Mycoplasma genitalium
Mycoplasma genitalium

Thermo Fisher Scientific will partner with SpeeDx to gain FDA clearance of the Australian developer’s ResistancePlus™ MG molecular diagnostic for a sexually transmitted infection that is evolving into an antibiotic-resistant “superbug,” the companies said today.

The value of the partnership was not disclosed.

Upon successful validation, SpeeDx will submit ResistancePlus MG to the FDA for use with the Applied Biosystems 7500 Fast Dx Real-Time PCR System, which offers 96-well, 5-color real-time PCR for in vitro diagnostic use.

ResistancePlus MG is a multiplex qPCR test for detection of Mycoplasma genitalium and five macrolide resistance markers from male and female urine and swab specimens. The test is designed to identify both M. genitalium and mutations in the 23S rRNA gene of the bacteria that have been shown to confer resistance to the antibiotic azithromycin.

ResistancePlus MG is now marketed across Europe, Australia and New Zealand, having received a CE mark and accreditation by the Australian Therapeutic Goods Administration.

“With their reputation for scientific excellence, we are very pleased to partner with Thermo Fisher to bring this test to the U.S. market,” SpeeDx CEO Colin Denver said in a statement. “Applied Biosystems qPCR instrumentation has a long-standing reputation for quality and a wide install base across the region.”

Recent studies have shown a higher prevalence than gonorrhea for M. genitalium, which can cause symptoms such as urethritis, cervicitis, endometritis, and pelvic inflammatory disease.

SpeeDx also cited studies showing resistance has increased up to 40 percent in several countries to the macrolide antibiotics, specifically azithromycin, that are the first-line treatment for M. genitalium sexually transmitted infections.

One of those countries is the U.S., where researchers last year published a study in Journal of Clinical Microbiology showing a high prevalence of M. genitalium single infections, a lower prevalence of coinfections with other sexually transmitted organisms, and high rates of macrolide antibiotic resistance among 946 participants nationwide.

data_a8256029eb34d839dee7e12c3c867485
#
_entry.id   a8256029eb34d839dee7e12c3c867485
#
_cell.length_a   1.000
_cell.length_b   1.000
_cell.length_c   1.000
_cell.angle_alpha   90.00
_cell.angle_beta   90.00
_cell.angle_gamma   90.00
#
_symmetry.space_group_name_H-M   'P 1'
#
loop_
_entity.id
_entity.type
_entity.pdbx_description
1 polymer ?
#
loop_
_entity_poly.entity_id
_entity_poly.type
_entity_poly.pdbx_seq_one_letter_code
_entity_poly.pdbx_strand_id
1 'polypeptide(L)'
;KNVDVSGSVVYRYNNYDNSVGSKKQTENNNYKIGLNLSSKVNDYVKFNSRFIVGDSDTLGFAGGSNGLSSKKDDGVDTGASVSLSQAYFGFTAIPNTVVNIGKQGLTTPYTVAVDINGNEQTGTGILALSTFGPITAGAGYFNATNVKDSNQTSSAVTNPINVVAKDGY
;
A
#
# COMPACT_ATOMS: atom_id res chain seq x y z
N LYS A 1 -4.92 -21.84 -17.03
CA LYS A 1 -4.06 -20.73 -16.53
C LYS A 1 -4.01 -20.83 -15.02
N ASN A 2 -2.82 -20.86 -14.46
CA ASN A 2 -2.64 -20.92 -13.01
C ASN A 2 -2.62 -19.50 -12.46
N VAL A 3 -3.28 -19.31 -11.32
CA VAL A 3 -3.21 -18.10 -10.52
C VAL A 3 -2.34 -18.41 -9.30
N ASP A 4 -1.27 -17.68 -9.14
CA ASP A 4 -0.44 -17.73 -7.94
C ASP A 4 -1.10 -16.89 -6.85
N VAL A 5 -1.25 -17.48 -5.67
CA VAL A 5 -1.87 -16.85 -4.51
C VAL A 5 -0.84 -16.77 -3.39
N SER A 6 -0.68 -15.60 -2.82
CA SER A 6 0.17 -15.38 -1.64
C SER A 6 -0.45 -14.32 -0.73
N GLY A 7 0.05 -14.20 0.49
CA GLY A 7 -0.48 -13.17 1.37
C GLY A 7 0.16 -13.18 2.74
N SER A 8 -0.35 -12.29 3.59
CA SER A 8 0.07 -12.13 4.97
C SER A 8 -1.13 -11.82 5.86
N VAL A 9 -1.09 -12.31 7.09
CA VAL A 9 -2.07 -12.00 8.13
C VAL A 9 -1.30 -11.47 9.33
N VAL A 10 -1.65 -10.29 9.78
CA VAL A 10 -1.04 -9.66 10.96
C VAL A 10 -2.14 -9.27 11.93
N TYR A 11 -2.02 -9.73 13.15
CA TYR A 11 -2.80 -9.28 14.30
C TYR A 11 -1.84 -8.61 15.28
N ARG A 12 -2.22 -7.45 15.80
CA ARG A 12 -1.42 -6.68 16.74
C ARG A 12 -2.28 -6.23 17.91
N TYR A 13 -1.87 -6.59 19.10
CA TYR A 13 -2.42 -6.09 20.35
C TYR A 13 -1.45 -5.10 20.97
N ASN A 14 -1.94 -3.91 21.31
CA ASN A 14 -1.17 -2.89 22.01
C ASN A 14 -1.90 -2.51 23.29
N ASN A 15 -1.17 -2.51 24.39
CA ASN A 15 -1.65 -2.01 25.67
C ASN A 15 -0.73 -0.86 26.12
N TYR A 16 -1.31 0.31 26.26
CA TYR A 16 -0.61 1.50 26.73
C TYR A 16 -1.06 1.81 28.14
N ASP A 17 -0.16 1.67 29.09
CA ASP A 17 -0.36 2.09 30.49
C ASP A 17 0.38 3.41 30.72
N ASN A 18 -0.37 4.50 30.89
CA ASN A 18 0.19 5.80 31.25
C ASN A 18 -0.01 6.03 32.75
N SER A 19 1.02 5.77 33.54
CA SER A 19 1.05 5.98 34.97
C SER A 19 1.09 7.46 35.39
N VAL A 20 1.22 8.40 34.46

Damon Getman, Ph.D., senior principal scientist and director of scientific and medical affairs at Hologic, served as corresponding author for the study, in which researchers collected specimens that were tested for M. genitalium as well as for Chlamydia trachomatis, Neisseria gonorrhoeae, and Trichomonas vaginalis. The researchers used sequencing to assess macrolide antibiotic resistance among M. genitalium-positive subjects.

The study found significant risk factors for M. genitalium infections to include black race, younger age, non-Hispanic ethnicity, and female symptomatic status. M. genitalium prevalence rates were 16.1% for females and 17.2% for males. Female M. genitalium infections were significantly more prevalent than C. trachomatis and N. gonorrhoeae infections, while the M. genitalium infection rate in males was significantly higher than the N. gonorrhoeae and T. vaginalis infection rates. The macrolide-resistant phenotype was found in 50.8% of females and 42% of males.

Last year, the European Guideline on M. genitalium infections recommended complementing the molecular detection of M. genitalium with an assay capable of detecting macrolide resistance-associated mutations. However, in the U.S., no FDA-cleared molecular diagnostic test exists for the detection of M. genitalium.

SpeeDx and Thermo Fisher Scientific announced their collaboration at the 27th European Congress of Clinical Microbiology and Infectious Disease (ECCMID) in Vienna.

Founded in 2009, Australian-based SpeeDx specializes in molecular diagnostic solutions, focused on multiplex diagnostics for sexually transmitted infection, antibiotic resistance markers, and respiratory disease.

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